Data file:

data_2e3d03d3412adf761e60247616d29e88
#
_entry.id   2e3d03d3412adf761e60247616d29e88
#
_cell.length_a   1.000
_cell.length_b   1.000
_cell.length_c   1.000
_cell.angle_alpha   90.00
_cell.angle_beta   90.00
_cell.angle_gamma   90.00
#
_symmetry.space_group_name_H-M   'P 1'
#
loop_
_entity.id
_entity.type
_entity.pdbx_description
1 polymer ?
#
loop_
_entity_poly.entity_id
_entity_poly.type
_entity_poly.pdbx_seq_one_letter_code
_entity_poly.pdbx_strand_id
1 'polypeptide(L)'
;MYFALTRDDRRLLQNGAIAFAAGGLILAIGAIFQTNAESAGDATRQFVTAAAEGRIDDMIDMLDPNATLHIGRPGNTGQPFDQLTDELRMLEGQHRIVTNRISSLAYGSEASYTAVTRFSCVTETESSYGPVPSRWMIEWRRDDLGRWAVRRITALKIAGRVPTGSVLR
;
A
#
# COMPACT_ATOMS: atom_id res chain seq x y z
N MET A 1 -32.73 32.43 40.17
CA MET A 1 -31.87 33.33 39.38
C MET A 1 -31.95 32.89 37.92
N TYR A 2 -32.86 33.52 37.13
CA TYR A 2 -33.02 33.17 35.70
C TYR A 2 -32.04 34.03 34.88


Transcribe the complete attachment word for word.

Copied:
data_2e3d03d3412adf761e60247616d29e88
#
_entry.id   2e3d03d3412adf761e60247616d29e88
#
_cell.length_a   1.000
_cell.length_b   1.000
_cell.length_c   1.000
_cell.angle_alpha   90.00
_cell.angle_beta   90.00
_cell.angle_gamma   90.00
#
_symmetry.space_group_name_H-M   'P 1'
#
loop_
_entity.id
_entity.type
_entity.pdbx_description
1 polymer ?
#
loop_
_entity_poly.entity_id
_entity_poly.type
_entity_poly.pdbx_seq_one_letter_code
_entity_poly.pdbx_strand_id
1 'polypeptide(L)'
;MYFALTRDDRRLLQNGAIAFAAGGLILAIGAIFQTNAESAGDATRQFVTAAAEGRIDDMIDMLDPNATLHIGRPGNTGQPFDQLTDELRMLEGQHRIVTNRISSLAYGSEASYTAVTRFSCVTETESSYGPVPSRWMIEWRRDDLGRWAVRRITALKIAGRVPTGSVLR
;
A
#
# COMPACT_ATOMS: atom_id res chain seq x y z
N MET A 1 -32.73 32.43 40.17
CA MET A 1 -31.87 33.33 39.38
C MET A 1 -31.95 32.89 37.92
N TYR A 2 -32.86 33.52 37.13
CA TYR A 2 -33.02 33.17 35.70
C TYR A 2 -32.04 34.03 34.88